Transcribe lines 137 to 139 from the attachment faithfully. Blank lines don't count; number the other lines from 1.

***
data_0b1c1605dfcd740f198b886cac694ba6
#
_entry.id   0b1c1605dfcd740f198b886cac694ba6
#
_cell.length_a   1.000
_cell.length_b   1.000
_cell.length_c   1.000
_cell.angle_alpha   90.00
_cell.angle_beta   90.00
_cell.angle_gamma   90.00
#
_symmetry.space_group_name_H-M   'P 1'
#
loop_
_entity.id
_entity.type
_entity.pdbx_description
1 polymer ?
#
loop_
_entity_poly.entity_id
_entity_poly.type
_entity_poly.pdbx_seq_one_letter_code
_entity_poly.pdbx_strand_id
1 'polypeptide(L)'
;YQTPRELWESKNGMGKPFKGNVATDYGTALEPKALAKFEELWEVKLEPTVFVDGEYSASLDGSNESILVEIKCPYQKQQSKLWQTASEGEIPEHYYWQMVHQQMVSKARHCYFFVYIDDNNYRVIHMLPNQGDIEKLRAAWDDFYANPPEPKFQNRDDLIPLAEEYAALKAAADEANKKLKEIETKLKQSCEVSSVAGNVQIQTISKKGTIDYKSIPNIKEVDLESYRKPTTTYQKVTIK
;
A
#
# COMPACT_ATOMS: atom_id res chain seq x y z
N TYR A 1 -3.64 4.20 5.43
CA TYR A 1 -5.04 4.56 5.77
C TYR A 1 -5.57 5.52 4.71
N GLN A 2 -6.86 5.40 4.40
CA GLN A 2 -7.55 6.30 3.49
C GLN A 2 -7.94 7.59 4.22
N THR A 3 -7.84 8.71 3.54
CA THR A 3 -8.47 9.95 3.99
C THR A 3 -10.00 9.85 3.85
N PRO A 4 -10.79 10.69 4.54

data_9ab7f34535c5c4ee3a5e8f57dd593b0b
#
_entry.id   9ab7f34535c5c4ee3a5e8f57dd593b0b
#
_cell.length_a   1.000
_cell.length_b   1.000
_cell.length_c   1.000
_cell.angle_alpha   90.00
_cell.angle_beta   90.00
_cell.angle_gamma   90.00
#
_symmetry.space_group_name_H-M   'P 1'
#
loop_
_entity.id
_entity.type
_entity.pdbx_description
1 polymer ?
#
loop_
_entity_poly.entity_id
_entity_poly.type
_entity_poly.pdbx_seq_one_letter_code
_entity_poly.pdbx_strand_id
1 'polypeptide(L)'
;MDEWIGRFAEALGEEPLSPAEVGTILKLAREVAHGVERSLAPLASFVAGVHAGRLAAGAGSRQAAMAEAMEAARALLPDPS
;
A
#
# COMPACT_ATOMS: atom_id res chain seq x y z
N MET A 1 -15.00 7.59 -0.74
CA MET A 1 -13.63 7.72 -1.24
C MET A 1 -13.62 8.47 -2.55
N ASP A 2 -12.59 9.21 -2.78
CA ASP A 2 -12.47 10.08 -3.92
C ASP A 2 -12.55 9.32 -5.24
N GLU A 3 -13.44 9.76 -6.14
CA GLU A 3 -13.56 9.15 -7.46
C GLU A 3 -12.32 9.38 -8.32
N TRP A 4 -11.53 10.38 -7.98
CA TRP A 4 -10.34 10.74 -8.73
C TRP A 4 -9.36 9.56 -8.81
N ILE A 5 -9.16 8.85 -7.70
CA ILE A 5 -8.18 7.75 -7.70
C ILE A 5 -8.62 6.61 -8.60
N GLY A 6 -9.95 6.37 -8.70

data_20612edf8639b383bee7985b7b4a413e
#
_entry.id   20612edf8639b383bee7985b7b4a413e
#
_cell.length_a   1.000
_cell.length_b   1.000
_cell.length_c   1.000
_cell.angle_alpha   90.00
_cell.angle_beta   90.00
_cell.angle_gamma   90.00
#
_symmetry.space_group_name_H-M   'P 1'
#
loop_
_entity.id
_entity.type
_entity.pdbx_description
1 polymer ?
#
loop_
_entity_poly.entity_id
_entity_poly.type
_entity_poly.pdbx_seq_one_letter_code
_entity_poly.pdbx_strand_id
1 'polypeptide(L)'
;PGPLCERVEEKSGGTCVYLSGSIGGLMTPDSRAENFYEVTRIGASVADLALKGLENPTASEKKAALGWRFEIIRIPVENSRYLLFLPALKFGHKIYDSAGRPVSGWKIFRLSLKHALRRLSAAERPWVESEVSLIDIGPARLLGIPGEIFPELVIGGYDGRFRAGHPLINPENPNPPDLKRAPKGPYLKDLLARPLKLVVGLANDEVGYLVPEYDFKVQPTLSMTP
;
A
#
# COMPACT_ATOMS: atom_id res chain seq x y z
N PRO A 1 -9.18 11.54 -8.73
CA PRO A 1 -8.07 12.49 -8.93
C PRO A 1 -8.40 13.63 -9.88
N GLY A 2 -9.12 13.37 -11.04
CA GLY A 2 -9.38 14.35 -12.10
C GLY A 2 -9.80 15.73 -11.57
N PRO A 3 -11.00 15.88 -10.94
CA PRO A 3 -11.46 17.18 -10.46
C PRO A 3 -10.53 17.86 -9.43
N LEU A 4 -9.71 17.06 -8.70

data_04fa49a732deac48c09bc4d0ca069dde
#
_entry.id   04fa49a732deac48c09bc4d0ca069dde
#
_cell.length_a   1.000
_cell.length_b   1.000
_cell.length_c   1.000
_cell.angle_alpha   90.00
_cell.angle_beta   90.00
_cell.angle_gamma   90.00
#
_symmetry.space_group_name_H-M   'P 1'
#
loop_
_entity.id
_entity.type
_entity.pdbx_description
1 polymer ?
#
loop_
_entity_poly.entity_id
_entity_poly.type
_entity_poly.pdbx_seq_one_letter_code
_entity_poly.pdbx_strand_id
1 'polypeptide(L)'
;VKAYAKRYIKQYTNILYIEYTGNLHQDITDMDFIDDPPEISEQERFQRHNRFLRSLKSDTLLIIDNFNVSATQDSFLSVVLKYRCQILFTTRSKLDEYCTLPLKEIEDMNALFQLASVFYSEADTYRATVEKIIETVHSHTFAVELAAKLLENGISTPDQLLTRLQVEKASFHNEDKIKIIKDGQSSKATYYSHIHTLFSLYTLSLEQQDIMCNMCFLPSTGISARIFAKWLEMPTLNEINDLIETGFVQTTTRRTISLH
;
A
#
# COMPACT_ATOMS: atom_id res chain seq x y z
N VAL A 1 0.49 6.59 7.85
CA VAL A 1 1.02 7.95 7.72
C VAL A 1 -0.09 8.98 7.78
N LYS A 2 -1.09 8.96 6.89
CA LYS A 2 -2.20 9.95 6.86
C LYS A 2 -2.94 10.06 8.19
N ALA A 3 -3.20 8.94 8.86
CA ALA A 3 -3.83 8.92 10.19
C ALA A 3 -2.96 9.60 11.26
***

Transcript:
#
_symmetry.space_group_name_H-M   'P 1'
#